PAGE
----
Bear activity across the Kenai Peninsula showed no signs of slowing this week.
On Saturday morning another bear was shot in defense of life and property (DLP), this one off Ten-Mar Avenue off of Deville Avenue in Sterling.
“It’s the second DLP of the year,” said Jeff Selinger, area wildlife biologist with the Alaska Department of Fish and Game in Soldotna.
The first DLP shooting this year took place last week when a brownie charged a lone man hunting for moose antlers in Ninilchik.
On Saturday the brown bear ? which Selinger speculated was 3 to 4 years old was shot by a homeowner who reported the bruin was about to attack his chained-up dog. Alaska State Troopers and Fish and Game personnel responded and found the bear dead, approximately 50 yards behind the residence.
“This was another case of someone being responsible, having to address a problem created by someone else being irresponsible,” he said.
Selinger said the homeowner had little to no attractants in his yard.
“There was no garbage left out, the grounds were clean and he said he brings in the dog dish every night, so it appears he was doing everything right,” he said.
Selinger said he believed this was the same bear that had been rummaging through garbage cans off of Moose Range Drive off of Robinson Loop last week; had been seen eating garbage out of the bed of a pick-up truck earlier that day; and appeared in a photo on the front page of the Clarion last Friday.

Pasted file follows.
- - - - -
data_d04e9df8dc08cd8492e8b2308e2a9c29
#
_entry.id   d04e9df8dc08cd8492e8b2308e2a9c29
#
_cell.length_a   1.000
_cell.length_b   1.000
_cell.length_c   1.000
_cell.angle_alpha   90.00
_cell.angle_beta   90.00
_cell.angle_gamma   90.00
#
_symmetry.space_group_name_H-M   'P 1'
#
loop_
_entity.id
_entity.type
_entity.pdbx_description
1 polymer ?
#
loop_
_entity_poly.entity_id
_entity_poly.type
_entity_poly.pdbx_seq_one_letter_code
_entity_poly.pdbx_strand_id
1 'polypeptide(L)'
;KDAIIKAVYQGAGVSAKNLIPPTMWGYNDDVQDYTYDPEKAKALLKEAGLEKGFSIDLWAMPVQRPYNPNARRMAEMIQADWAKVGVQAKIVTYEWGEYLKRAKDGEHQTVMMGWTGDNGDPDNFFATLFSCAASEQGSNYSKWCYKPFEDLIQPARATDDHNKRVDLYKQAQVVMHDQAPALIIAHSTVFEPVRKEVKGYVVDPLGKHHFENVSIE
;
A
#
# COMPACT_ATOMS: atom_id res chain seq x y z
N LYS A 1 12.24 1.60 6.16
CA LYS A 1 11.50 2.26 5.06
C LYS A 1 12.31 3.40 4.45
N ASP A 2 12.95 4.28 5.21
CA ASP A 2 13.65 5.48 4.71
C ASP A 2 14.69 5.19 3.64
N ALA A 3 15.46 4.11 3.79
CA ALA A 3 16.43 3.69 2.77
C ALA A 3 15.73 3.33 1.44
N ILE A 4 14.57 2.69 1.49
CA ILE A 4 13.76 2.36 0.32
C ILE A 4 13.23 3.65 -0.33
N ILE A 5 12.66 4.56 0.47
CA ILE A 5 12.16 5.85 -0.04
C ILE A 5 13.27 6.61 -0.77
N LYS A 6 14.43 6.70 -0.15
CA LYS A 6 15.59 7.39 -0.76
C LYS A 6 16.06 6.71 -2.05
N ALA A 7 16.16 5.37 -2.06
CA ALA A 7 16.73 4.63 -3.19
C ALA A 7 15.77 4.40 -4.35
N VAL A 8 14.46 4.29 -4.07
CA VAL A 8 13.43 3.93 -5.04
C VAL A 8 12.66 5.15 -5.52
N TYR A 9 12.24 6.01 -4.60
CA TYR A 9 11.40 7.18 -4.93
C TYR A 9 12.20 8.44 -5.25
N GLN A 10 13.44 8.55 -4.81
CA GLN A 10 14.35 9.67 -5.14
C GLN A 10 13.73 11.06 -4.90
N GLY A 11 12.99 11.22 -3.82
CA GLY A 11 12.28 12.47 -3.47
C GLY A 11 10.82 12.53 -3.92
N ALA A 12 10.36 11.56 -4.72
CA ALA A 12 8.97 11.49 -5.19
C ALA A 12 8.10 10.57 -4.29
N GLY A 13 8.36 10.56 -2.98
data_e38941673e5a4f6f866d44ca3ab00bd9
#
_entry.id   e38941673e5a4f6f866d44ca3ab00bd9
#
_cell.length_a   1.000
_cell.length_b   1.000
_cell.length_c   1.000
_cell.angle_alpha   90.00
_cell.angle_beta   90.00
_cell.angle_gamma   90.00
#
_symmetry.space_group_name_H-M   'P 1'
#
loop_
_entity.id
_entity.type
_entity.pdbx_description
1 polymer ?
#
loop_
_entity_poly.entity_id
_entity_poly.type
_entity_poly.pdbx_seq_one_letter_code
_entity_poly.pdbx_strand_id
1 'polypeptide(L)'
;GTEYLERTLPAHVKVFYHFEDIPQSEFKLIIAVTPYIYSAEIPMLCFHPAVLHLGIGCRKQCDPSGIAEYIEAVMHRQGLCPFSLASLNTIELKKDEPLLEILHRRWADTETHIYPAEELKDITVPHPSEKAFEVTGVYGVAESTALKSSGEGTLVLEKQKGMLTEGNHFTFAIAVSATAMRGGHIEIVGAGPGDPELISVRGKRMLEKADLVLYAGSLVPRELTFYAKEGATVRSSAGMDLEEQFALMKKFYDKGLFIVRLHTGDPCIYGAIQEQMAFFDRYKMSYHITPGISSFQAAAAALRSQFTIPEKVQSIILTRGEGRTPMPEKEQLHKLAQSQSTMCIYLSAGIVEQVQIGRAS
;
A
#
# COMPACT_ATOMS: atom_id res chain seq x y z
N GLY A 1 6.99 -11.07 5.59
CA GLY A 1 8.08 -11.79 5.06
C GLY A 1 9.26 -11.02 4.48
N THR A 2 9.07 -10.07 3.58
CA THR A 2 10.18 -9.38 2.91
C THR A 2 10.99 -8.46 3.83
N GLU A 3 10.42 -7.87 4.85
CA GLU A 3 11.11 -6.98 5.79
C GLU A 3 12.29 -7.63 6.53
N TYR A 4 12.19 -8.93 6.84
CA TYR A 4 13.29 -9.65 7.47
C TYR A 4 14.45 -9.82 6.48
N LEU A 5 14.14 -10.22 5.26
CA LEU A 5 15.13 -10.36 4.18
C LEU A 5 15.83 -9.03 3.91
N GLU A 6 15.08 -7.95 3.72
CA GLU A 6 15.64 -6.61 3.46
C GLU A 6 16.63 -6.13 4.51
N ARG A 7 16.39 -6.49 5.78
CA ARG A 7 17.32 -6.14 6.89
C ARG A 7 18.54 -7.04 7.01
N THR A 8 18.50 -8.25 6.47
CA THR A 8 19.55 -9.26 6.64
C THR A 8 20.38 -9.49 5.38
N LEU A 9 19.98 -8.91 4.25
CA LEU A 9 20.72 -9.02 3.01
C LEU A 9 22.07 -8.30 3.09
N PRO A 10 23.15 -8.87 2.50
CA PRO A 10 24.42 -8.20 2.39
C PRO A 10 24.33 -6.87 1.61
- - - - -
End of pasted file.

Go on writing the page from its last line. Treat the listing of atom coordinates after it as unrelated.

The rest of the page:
“It fits the same description,” he said.
Selinger determined the bruin also had been blasted with birdshot within a few days of its death.
“Shooting at a bear with a rubber bullet or shooting a warning shot over a bear’s head in a safe direction is one thing, but I can’t emphasize enough that the public should not haze bears with birdshot,” he said.
Beyond the fact that it is inhumane to intentionally injure an animal, Selinger said it also can bring about the opposite of the desired effect.
“Injuring a bear can ensure it can’t be a wild bear, able to gather wild food. Instead it could become more dependent on foraging on garbage or close to homes. So, if a bear is shot, it should be shot to kill,” he said.
This wasn’t the only bear killed as a result of human negligence this week.
Also Saturday, troopers with the Bureau of Wildlife Enforcement responded to a report of a bruin laying dead along the bank of the upper Kenai River.
Approximately half a mile upstream from the Russian River Ferry crossing, troopers found the carcass of an adult black bear, dead for at least two days, that had been caught in a trapper’s snare set for wolf or coyote. This area has been closed to trapping since March 31.
“Whoever set that snare was not a responsible trapper,” Selinger said.
The bear’s head and claws were removed by troopers to be turned over to Fish and Game. The case is under investigation. Anyone with information is asked to call troopers at 262-4573 or (800) 478-3377.
A bruin, quite possibly one familiar to Fish and Game, also has been making appearances between the Valhalla Heights and Shaginoff subdivisions, and the Strawberry Road area of Kenai.